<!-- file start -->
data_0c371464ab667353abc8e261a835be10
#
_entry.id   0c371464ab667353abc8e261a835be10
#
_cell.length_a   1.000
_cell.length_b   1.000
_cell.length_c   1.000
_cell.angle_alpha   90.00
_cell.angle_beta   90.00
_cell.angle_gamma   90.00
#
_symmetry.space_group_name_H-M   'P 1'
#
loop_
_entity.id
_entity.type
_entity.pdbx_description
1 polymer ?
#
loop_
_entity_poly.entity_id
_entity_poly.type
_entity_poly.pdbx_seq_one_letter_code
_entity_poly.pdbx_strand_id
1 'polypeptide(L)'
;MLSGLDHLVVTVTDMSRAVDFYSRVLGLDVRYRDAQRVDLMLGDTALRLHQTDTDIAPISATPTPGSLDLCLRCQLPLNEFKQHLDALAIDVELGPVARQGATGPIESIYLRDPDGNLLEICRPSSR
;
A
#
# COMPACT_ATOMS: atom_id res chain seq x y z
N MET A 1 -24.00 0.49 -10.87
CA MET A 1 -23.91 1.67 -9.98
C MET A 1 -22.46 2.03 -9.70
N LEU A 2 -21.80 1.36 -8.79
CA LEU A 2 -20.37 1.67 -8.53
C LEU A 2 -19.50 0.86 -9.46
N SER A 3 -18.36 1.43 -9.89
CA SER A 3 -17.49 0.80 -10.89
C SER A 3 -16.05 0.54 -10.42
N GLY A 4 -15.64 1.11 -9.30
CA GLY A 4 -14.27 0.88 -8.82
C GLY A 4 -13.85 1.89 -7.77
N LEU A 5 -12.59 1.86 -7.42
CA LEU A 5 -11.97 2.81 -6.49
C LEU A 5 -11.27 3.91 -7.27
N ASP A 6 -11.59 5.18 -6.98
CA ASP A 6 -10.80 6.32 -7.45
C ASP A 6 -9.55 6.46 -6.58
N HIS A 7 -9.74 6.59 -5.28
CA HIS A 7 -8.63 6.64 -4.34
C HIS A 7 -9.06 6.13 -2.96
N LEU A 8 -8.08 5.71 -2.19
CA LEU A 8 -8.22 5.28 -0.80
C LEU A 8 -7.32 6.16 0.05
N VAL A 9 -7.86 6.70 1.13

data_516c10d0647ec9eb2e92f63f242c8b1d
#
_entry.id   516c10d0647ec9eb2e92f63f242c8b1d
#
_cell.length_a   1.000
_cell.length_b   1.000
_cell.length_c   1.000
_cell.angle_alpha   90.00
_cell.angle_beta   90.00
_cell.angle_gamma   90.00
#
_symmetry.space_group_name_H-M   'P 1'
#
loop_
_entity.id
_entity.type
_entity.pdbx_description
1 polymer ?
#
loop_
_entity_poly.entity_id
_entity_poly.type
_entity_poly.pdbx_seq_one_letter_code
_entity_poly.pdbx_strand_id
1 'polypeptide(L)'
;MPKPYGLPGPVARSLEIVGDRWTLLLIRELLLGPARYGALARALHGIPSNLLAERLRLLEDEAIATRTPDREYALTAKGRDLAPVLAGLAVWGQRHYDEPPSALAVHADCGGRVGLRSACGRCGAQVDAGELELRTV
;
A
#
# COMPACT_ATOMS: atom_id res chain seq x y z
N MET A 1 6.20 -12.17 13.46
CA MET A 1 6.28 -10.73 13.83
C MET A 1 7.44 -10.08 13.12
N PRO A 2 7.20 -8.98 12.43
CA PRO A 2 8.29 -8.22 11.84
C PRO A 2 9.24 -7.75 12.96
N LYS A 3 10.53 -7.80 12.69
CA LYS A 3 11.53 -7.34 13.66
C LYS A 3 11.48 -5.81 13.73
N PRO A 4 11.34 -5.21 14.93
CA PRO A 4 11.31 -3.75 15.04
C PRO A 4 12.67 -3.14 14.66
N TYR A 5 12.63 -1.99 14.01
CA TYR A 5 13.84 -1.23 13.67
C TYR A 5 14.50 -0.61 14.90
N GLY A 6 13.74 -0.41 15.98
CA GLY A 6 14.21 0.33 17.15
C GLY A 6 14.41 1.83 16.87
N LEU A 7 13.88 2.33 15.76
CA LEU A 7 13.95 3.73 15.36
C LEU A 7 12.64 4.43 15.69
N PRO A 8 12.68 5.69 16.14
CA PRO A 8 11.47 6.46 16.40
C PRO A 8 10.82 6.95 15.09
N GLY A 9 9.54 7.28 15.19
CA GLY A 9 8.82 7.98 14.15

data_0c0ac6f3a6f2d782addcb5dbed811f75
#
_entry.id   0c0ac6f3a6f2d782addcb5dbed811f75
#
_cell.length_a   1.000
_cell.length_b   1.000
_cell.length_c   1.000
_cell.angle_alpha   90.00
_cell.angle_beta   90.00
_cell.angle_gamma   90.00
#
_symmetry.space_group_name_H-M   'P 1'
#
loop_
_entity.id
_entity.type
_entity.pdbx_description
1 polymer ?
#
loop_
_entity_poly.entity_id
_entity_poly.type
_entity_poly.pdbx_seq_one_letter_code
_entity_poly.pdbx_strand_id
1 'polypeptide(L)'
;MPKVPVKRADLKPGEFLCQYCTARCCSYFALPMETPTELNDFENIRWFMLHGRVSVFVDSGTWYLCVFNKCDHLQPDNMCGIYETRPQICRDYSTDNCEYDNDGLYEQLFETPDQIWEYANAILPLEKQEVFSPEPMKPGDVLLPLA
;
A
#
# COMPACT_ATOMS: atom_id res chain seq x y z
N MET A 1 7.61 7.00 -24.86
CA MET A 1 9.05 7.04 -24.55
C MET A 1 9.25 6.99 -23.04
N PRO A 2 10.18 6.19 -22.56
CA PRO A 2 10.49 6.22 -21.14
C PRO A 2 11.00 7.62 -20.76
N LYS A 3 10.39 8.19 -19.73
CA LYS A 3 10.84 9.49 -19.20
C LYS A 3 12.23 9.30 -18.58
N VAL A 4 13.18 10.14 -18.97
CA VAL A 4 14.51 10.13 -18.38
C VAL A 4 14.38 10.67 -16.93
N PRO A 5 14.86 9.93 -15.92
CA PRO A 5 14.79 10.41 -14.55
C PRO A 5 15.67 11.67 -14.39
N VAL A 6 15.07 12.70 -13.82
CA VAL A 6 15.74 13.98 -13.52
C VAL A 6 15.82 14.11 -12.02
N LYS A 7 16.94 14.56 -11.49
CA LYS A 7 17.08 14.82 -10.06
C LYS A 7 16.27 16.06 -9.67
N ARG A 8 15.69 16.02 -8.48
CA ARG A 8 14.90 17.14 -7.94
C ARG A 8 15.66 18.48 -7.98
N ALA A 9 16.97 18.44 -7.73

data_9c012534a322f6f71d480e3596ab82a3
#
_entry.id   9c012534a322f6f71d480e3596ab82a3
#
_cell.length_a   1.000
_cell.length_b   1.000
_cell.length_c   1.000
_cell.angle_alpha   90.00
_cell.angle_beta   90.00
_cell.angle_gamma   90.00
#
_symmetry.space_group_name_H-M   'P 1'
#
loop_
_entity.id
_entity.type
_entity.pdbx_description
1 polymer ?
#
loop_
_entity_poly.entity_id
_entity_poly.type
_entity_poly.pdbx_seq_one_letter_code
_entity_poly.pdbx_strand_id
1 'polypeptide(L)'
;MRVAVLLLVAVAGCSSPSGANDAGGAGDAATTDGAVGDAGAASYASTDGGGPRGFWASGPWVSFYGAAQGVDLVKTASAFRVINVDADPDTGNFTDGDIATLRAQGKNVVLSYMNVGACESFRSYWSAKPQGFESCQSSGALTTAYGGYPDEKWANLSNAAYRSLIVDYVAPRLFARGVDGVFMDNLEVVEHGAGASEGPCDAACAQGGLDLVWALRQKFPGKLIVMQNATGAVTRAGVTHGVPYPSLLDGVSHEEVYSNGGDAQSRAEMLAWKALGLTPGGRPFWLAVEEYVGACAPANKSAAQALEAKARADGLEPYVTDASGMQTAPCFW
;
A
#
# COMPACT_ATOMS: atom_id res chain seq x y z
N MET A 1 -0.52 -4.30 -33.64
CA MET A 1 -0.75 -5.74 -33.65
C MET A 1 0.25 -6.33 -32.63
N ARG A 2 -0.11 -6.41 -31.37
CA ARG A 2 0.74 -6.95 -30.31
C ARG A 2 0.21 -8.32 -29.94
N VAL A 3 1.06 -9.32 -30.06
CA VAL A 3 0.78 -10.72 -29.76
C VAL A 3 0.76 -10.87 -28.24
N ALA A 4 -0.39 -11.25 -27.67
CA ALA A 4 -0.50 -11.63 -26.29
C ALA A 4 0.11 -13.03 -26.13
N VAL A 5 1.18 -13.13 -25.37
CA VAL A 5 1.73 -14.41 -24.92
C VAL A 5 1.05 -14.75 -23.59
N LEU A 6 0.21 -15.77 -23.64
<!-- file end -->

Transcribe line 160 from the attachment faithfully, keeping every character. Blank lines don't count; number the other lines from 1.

N LYS A 7 16.94 14.56 -11.49